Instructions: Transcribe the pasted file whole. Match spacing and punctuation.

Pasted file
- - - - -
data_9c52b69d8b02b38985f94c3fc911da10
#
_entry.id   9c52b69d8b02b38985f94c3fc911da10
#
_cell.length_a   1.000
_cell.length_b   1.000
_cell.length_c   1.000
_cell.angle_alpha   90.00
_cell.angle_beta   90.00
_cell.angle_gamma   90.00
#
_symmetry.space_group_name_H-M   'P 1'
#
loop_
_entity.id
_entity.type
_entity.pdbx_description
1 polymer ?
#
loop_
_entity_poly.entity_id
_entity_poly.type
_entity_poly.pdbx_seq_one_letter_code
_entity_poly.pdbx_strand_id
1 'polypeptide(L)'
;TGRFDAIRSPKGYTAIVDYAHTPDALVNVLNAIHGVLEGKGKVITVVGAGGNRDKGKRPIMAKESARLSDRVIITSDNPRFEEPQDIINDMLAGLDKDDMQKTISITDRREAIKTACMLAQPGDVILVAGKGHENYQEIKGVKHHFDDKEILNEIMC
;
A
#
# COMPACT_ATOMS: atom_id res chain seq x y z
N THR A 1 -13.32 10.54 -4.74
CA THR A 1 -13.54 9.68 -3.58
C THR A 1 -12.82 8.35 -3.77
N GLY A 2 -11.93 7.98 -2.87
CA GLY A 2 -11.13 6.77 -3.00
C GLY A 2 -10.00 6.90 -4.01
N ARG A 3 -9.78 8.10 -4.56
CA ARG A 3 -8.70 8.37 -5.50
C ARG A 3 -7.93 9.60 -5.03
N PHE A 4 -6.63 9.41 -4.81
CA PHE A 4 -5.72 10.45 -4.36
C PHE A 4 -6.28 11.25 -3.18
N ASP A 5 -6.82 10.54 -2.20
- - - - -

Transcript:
data_9c52b69d8b02b38985f94c3fc911da10
#
_entry.id   9c52b69d8b02b38985f94c3fc911da10
#
_cell.length_a   1.000
_cell.length_b   1.000
_cell.length_c   1.000
_cell.angle_alpha   90.00
_cell.angle_beta   90.00
_cell.angle_gamma   90.00
#
_symmetry.space_group_name_H-M   'P 1'
#
loop_
_entity.id
_entity.type
_entity.pdbx_description
1 polymer ?
#
loop_
_entity_poly.entity_id
_entity_poly.type
_entity_poly.pdbx_seq_one_letter_code
_entity_poly.pdbx_strand_id
1 'polypeptide(L)'
;TGRFDAIRSPKGYTAIVDYAHTPDALVNVLNAIHGVLEGKGKVITVVGAGGNRDKGKRPIMAKESARLSDRVIITSDNPRFEEPQDIINDMLAGLDKDDMQKTISITDRREAIKTACMLAQPGDVILVAGKGHENYQEIKGVKHHFDDKEILNEIMC
;
A
#
# COMPACT_ATOMS: atom_id res chain seq x y z
N THR A 1 -13.32 10.54 -4.74
CA THR A 1 -13.54 9.68 -3.58
C THR A 1 -12.82 8.35 -3.77
N GLY A 2 -11.93 7.98 -2.87
CA GLY A 2 -11.13 6.77 -3.00
C GLY A 2 -10.00 6.90 -4.01
N ARG A 3 -9.78 8.10 -4.56
CA ARG A 3 -8.70 8.37 -5.50
C ARG A 3 -7.93 9.60 -5.03
N PHE A 4 -6.63 9.41 -4.81
CA PHE A 4 -5.72 10.45 -4.36
C PHE A 4 -6.28 11.25 -3.18
N ASP A 5 -6.82 10.54 -2.20